• Shirley L. Grindle

      The provision that is at issue is not in the ordinance that establishes the Campaign Finance and Ethics Commission, it is in the TINCUP ordinance and you are right — I should have caught it. We had copies of it before the final vote was taken, but I missed it and the CoCounsel did not tell any of us about the change. In any event – this has nothing to do with establishment and operation of the Commission.

      • LFOldTimer

        What else went unnoticed that will end up biting us down the road? I’m very skeptical. Looks like the taxpayers are going to get taken for yet another ride to nowhere. By this time we’re used to it. We’re well conditioned. Typical.

      • UnitedWeStand

        Give it up Shirley. You have been in the trenches long enough. Thank you for all you have accomplished. Enjoy yourself while you can, you deserve it. Life is too short.

        • LFOldTimer

          Wise words.

      • Jacki Livingston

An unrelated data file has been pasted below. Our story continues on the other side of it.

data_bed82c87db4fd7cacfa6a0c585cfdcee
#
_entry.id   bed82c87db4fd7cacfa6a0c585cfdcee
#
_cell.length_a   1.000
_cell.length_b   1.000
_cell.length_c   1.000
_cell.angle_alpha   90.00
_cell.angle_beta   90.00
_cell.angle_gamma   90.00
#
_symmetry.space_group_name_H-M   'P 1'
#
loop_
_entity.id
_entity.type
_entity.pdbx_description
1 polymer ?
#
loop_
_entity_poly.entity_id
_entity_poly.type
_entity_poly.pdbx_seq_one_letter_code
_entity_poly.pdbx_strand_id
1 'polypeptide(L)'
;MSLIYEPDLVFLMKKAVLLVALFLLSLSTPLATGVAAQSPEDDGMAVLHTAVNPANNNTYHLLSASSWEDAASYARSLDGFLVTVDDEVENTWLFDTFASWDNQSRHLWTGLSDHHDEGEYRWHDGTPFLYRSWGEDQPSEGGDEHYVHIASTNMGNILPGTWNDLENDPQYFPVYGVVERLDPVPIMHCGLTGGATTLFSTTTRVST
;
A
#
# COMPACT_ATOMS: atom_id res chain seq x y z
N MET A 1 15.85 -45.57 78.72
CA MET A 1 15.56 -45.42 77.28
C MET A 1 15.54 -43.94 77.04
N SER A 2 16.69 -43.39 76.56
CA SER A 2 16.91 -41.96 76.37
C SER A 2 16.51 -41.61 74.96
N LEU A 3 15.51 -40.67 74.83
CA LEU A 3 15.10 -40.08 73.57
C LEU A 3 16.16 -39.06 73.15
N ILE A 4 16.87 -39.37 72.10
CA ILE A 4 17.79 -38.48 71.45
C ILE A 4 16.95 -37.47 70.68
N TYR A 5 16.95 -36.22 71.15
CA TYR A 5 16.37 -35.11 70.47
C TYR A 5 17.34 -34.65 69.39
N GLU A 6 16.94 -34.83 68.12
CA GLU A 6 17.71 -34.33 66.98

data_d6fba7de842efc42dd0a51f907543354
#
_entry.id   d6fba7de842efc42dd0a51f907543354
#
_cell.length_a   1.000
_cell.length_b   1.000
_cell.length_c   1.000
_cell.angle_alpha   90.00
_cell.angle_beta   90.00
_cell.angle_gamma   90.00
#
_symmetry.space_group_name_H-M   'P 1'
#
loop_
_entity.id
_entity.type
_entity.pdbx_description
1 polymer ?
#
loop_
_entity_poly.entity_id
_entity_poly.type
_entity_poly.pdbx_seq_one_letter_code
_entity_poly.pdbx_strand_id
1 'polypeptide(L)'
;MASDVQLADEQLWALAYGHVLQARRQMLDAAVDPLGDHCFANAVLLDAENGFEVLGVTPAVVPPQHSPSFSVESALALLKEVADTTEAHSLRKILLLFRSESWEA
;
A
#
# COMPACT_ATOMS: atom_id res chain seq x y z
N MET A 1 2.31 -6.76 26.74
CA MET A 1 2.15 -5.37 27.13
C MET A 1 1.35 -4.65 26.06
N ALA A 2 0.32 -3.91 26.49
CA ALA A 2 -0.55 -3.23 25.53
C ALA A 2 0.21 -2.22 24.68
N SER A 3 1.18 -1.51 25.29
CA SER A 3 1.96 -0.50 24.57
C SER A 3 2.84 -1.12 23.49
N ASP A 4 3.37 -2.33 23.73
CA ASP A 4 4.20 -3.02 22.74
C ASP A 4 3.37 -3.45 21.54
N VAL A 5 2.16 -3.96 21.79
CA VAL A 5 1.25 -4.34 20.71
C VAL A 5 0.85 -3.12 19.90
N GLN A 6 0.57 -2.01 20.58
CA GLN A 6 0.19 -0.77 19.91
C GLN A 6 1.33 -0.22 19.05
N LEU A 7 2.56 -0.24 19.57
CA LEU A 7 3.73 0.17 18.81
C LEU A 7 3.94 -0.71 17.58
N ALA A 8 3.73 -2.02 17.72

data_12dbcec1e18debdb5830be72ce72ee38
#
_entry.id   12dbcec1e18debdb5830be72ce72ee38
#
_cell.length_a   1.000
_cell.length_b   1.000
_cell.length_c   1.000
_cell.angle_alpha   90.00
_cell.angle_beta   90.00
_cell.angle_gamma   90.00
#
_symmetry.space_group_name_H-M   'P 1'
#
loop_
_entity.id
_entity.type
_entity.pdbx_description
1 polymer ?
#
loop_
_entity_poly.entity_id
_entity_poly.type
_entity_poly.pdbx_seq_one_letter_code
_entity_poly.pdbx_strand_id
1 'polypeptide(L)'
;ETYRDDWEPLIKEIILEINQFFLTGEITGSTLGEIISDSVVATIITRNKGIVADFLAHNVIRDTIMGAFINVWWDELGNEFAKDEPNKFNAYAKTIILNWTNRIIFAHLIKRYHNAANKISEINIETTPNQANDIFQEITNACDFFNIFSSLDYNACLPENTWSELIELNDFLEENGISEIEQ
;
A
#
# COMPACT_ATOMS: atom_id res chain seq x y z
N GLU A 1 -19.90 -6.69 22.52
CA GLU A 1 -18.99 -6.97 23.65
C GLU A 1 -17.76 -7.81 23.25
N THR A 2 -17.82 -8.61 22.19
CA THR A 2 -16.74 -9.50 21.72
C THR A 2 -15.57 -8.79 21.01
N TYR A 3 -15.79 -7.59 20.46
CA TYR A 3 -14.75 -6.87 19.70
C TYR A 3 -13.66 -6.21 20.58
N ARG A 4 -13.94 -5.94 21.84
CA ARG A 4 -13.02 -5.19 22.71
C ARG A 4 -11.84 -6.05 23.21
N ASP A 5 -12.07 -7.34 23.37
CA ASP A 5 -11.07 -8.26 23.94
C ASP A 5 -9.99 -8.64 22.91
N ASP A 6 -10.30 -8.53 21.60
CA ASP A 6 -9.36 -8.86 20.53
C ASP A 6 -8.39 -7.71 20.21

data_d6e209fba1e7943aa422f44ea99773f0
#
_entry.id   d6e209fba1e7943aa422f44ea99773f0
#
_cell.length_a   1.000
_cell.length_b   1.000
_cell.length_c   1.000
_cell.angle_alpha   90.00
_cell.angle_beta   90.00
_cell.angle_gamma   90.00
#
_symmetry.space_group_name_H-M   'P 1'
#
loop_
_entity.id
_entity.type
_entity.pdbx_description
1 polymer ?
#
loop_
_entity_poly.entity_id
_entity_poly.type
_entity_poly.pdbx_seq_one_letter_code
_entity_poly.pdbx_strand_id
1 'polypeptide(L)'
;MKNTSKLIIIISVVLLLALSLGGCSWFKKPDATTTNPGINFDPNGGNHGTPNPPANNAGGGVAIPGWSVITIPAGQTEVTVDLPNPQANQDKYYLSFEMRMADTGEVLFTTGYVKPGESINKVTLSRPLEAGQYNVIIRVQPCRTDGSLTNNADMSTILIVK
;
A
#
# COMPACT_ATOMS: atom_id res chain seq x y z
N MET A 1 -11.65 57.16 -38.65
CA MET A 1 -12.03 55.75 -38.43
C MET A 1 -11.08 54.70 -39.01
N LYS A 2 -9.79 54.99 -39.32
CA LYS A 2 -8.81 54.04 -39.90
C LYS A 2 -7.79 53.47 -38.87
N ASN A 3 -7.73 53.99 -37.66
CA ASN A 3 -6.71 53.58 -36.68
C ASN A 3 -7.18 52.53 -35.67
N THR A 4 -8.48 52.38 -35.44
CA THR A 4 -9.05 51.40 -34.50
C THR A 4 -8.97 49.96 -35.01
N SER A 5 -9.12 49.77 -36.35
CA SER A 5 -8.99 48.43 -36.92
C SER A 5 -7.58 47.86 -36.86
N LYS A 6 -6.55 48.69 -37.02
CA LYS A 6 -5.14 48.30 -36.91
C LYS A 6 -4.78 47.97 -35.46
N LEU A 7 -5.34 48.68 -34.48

Ms. Grindle, you are a class act and a great lady. But I disagree with these gentlemen. Your voice is untainted. You have no personal agenda. I lost everything, for standing up and screaming about the embezzlement and fraud going on between the BoS and the medical community, including nursing homes. I sat for six months, crying and wailing about how unfair it was. But there was something I could do…something with the potential to explode in my face. I had to do it. Because I know what you know…there is nothing so important as speaking out for the greater good or for those who cannot speak for themselves. Yes, you have earned the right to relax. But I hear the biggest killer in old age is retirement. People have a job to do, they live longer. You have the potential to change the whole face of OC. I can think of no greater job to do, and I can think of no greater will of iron lady to do it. Fight the good fight, Shirley. We believe in you.